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Community Briefs

May 5, 2005 | 8:00 pm

Yellow Star's Powerful Makeover

The dreaded yellow Star of David, which the Nazis forced Jews to wear as a badge of humiliation, is getting a makeover.

In an interesting twist, two Jewish activists hope to denude the yellow star of its anti-Jewish connotations and make it a symbol of pride. Dr. Joel Geiderman, a board member of the U.S. Holocaust Memorial Museum, and University of Judaism professor Michael Berenbaum, former project director for the museum, have manufactured 5,000 yellow-and-white Star of David pins with the Hebrew word Shoah emblazoned across them. The Southern California residents want Jews and non-Jews to don the pins on Yom HaShoah, the day of remembrance for Holocaust victims -- which started at sundown on May 5 -- to make a statement of solidarity with those who perished and suffered. "We're claiming the symbol and infusing it with pride and not shame or stigmatization," Berenbaum said.

The pair eventually hope to create a nonprofit foundation to promote and raise money for large-scale manufacturing and distribution of the pins, which they hope will generate discussion about the victims of the Holocaust. Contributions of about $6,000 in seed money underwrote the first batch of pins, they said.

For Geiderman, a professor at the David Geffen School of Medicine at UCLA, the pins serve as sort of a tribute to his late mother, who passed away less than two years ago. A Czech Jew, she survived three concentration camps, including Auschwitz. Geiderman said his maternal grandparents and two uncles weren't as lucky.

"My mother is a Holocaust survivor, and I think this is something I can do to help make sure people never forget what happened and to memorialize the victims," he said.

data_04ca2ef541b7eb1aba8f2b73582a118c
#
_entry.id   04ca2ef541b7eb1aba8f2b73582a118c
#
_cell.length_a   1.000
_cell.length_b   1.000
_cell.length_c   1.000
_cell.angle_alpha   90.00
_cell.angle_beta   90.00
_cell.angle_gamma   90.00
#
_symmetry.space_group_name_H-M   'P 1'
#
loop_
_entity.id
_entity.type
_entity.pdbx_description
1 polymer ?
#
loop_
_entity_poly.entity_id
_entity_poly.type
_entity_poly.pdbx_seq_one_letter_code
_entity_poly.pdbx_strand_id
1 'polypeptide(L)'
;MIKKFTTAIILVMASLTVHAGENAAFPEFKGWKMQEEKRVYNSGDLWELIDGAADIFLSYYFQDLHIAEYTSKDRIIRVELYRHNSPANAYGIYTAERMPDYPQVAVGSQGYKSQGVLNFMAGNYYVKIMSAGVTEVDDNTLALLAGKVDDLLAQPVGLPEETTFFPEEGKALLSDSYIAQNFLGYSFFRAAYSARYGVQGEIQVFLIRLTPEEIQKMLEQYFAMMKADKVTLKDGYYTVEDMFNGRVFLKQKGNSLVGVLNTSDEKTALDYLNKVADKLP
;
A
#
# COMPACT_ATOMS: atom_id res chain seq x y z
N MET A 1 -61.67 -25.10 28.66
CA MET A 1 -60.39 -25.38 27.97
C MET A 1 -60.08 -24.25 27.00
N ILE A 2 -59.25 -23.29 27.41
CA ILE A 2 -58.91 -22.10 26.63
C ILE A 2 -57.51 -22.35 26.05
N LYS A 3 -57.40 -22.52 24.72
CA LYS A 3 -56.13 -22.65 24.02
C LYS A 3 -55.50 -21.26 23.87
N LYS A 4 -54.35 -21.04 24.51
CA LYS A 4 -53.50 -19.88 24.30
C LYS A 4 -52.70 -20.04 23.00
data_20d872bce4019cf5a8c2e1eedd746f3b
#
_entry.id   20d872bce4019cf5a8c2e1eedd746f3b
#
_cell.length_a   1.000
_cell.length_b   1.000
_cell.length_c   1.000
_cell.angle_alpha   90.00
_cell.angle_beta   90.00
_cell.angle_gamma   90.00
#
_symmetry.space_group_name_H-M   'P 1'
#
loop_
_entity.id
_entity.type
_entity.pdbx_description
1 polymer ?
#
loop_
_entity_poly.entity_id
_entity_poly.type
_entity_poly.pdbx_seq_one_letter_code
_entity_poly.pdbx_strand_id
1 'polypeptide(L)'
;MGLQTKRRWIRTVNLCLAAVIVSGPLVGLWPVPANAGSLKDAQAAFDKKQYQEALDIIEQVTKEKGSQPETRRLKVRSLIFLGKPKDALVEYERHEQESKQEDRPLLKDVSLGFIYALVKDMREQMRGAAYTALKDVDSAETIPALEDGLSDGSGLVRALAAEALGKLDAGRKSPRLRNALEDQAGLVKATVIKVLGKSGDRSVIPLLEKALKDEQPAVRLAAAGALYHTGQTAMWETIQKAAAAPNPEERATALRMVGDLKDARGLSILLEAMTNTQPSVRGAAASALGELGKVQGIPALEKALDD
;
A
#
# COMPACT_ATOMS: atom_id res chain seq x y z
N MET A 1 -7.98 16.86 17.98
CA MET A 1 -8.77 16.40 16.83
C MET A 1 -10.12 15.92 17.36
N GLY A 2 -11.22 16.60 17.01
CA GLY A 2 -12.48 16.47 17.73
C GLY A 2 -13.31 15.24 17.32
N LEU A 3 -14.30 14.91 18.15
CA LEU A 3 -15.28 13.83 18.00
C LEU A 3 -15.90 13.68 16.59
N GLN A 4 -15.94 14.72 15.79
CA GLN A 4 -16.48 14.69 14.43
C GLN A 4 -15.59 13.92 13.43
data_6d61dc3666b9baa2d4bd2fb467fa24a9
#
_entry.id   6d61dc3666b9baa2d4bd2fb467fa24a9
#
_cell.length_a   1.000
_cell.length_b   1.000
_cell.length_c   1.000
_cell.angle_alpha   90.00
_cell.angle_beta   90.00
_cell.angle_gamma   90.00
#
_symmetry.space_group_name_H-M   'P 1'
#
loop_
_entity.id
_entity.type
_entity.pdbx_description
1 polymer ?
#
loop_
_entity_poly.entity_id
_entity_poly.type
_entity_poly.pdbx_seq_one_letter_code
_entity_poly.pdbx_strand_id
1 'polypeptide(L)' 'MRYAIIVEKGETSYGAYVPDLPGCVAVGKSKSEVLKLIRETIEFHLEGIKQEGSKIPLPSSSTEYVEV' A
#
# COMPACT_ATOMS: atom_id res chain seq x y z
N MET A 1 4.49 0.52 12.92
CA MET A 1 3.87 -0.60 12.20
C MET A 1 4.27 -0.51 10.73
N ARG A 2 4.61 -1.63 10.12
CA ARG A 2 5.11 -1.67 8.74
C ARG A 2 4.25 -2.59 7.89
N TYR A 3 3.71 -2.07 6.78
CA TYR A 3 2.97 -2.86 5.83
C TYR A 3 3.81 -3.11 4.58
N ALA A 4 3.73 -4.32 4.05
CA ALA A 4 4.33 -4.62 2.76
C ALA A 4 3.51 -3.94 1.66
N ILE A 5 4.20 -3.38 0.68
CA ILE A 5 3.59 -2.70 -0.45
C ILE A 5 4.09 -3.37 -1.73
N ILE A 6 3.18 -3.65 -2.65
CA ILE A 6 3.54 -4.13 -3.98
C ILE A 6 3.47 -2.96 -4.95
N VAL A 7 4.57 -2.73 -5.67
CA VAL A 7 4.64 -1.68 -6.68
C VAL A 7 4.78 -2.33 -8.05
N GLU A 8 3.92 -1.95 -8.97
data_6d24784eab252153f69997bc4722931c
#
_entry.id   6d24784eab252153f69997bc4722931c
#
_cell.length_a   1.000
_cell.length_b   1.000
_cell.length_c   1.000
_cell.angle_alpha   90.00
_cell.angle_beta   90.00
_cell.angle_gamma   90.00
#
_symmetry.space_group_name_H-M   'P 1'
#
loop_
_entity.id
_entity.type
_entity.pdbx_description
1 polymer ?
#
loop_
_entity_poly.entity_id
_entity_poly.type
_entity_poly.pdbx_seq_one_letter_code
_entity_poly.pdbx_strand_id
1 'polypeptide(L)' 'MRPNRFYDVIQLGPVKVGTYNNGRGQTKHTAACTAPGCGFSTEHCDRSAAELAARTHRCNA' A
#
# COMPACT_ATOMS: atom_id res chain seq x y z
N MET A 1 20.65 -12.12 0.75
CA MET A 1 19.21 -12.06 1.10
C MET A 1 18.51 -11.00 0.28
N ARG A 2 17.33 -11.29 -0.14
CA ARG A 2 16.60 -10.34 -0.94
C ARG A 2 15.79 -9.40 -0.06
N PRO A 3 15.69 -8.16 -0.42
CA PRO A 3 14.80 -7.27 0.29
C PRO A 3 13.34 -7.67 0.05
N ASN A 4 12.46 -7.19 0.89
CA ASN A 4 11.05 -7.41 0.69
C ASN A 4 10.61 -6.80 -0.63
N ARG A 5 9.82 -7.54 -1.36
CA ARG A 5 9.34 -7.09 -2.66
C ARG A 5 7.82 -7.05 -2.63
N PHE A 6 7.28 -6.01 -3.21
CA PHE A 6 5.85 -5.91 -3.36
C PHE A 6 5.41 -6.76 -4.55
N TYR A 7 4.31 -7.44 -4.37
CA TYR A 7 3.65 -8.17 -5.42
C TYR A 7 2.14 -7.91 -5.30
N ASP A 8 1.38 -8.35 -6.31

For more information, e-mail Geiderman at jgeiderman@sbcglobal.net. -- Marc Ballon, Senior Writer

LAPD, ADL Investigate Hate Mail

The Los Angeles Police Department, FBI and U.S. Postal Inspection Service are investigating a series of hate mail sent to Southland Jews. A number of large manila envelopes that appear to have been mailed out randomly to Jewish institutions, such as Studio City's Congregation Beth Meir and Temple Shalom in Ontario, and home addresses of people with traditionally Jewish last names. On the front and back of the stamped envelopes were racist and anti-Semitic statements such as, "Jew Murderers," and "Die Jews, Die."

A retired local government employee in Sherman Oaks said the envelope he received earlier this month had the words, "Jewish child molester" and "The only good Jew is a dead Jew" written on the envelope. The man, who asked to remain anonymous, told The Journal that he did not open the envelope but instead gave it to the LAPD.

Similarly, a retired Westside teacher received a manila envelope more than a month ago with the words, "Jew Killers" written in large letters on the outside.

"I sent it to ADL," said the woman, who also asked to remain anonymous. "I never opened it."

The mailings seemed to have died down since the ADL's press release last month.

"We've only had a handful more complaints," said Amanda Susskind, ADL's Pacific Southwest regional director. "It's possible that this particular kind of thing had run its course."

Those who received the envelopes said the writings did contain a specific threat to them. Police confirmed they are investigating the mailings but that the investigation is in its middle stage and that no arrests have been made. There are also questions as to whether mailing out anti-Semitic mail is a crime.

"You have a right to hate as long as you don't harm anyone," said former federal prosecutor Laurie Levenson, a Loyola Law School professor. "You have to make an actual threat.... This may be a hate incident, but not a h ate crime." -- David Finnigan, Contributing Writer

Milken Crowns Its 'Idol'

And the new idol is ... David Ashkenazi! Well, at least at Milken Community High School, and at least in the "Milken Idol" public-speaking competition. The contest for ninth- through 12-graders was designed to help students develop the critical skill of public speaking and feel more comfortable in front of large audiences, according to Richard Greene, Milken speech coach.

The students wrote and delivered

90-second speeches, ranging from Ashkenazi's interpretation of "Never Again" and applying that lesson to the situation in Sudan, to how teachers and parents should value youngsters' individuality and soul, not just the grades on their math tests.

The other winners were: Chanel Halimi (second place), Lena August (third place) and Jeremy Ullman and Adam Handwerker (tied for fourth place).

For more information on Milken go to www.milken.

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